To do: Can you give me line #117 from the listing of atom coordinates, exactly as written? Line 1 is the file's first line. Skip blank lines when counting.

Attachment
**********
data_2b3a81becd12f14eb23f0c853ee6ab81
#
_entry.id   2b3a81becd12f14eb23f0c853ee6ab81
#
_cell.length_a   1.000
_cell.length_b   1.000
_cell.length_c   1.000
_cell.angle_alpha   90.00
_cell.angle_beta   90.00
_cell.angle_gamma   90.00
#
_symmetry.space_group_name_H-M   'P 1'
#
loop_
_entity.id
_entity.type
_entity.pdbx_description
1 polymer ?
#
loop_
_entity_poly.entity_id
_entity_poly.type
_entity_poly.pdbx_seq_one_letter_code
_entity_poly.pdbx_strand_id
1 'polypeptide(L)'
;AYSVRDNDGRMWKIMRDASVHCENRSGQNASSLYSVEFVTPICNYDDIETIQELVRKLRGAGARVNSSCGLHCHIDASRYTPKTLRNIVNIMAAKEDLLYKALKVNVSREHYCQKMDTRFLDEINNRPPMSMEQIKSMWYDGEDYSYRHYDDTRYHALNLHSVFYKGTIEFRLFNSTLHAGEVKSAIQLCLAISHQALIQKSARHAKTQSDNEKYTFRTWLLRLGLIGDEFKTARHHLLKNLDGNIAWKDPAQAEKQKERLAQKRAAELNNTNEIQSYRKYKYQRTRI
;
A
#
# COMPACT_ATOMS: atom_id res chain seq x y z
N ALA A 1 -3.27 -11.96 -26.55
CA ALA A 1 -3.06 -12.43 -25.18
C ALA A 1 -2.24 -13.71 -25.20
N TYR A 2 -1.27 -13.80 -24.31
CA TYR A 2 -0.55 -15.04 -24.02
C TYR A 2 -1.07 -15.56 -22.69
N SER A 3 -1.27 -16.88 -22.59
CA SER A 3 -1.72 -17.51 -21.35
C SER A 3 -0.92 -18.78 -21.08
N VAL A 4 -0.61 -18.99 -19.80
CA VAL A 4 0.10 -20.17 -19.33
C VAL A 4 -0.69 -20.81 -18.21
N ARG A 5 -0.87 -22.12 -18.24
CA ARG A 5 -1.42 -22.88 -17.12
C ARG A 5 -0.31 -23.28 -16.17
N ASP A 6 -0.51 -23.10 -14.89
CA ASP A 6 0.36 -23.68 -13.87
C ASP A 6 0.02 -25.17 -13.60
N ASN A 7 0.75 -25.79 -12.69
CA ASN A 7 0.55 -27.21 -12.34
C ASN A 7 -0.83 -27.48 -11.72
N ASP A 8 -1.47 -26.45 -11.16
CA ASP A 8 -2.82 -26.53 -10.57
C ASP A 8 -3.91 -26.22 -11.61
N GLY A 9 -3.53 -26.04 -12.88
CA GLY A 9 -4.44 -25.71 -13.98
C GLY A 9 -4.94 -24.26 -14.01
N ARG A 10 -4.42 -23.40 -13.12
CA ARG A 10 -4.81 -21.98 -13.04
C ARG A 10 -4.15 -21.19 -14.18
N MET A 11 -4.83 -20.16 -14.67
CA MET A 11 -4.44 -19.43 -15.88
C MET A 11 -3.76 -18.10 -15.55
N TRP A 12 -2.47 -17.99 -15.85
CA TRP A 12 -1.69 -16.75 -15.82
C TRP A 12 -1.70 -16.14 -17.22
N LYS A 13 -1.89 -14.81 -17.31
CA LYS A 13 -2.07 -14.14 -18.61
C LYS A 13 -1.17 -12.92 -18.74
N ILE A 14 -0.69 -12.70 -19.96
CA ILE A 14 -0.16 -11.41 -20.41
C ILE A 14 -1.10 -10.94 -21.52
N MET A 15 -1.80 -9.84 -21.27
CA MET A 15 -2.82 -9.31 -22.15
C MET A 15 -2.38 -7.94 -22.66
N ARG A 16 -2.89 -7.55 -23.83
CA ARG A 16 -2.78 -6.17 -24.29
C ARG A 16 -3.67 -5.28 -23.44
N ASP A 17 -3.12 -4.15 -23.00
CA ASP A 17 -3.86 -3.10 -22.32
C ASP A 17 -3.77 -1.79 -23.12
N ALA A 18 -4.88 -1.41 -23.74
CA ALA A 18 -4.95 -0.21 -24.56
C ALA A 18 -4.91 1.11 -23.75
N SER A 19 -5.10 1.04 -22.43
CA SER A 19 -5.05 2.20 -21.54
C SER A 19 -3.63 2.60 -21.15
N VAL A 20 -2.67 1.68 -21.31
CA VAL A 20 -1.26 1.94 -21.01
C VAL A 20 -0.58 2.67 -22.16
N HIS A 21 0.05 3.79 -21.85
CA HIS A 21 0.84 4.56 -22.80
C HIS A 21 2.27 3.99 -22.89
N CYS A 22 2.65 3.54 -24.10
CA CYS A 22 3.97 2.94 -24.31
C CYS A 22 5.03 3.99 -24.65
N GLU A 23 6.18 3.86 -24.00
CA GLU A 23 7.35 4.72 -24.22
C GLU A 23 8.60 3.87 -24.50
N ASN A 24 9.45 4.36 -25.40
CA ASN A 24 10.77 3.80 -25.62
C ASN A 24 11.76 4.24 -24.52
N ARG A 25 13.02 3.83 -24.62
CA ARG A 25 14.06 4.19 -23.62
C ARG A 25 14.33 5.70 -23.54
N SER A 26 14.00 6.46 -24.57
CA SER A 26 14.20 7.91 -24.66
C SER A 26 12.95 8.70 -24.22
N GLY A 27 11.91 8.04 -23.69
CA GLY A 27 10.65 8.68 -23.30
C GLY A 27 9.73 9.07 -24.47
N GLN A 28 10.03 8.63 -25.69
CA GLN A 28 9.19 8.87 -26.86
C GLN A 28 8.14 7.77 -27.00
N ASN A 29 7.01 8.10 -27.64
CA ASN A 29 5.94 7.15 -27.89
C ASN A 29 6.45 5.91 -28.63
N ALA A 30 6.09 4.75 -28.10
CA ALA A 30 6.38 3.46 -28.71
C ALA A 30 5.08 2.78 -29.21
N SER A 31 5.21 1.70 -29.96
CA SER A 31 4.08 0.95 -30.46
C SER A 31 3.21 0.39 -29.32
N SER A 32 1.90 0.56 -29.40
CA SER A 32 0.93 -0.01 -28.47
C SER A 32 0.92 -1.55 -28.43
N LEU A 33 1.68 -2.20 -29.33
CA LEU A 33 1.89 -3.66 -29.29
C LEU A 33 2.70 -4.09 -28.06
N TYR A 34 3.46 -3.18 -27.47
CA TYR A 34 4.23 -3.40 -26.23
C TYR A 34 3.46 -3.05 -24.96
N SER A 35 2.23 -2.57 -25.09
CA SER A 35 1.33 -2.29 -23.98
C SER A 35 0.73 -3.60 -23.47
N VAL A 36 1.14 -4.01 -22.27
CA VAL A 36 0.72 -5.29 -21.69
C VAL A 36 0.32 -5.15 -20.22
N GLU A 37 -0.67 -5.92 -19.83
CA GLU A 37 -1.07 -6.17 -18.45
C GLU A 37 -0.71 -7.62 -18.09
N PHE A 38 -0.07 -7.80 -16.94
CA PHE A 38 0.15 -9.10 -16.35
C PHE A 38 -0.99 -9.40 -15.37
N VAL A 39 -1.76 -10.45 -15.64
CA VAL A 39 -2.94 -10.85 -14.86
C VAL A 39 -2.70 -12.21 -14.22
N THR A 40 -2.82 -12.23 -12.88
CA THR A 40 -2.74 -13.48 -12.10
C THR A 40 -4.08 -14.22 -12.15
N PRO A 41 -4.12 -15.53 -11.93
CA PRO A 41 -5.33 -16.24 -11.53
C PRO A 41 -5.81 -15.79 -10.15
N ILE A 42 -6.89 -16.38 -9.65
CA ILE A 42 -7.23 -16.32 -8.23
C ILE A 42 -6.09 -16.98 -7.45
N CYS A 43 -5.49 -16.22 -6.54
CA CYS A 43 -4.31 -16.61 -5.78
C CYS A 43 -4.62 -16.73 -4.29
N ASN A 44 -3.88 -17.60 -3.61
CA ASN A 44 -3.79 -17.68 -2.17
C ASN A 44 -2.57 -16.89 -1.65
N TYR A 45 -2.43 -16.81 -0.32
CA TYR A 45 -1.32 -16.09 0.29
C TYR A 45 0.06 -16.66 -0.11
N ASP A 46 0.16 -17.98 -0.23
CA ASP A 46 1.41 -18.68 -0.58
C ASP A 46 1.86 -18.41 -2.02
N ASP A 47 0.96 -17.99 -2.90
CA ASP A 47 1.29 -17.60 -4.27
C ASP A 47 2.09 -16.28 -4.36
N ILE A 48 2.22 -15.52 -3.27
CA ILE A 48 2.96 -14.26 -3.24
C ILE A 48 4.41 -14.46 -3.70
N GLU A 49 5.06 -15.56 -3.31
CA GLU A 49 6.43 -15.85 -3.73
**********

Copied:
C ASN A 29 6.45 5.91 -28.63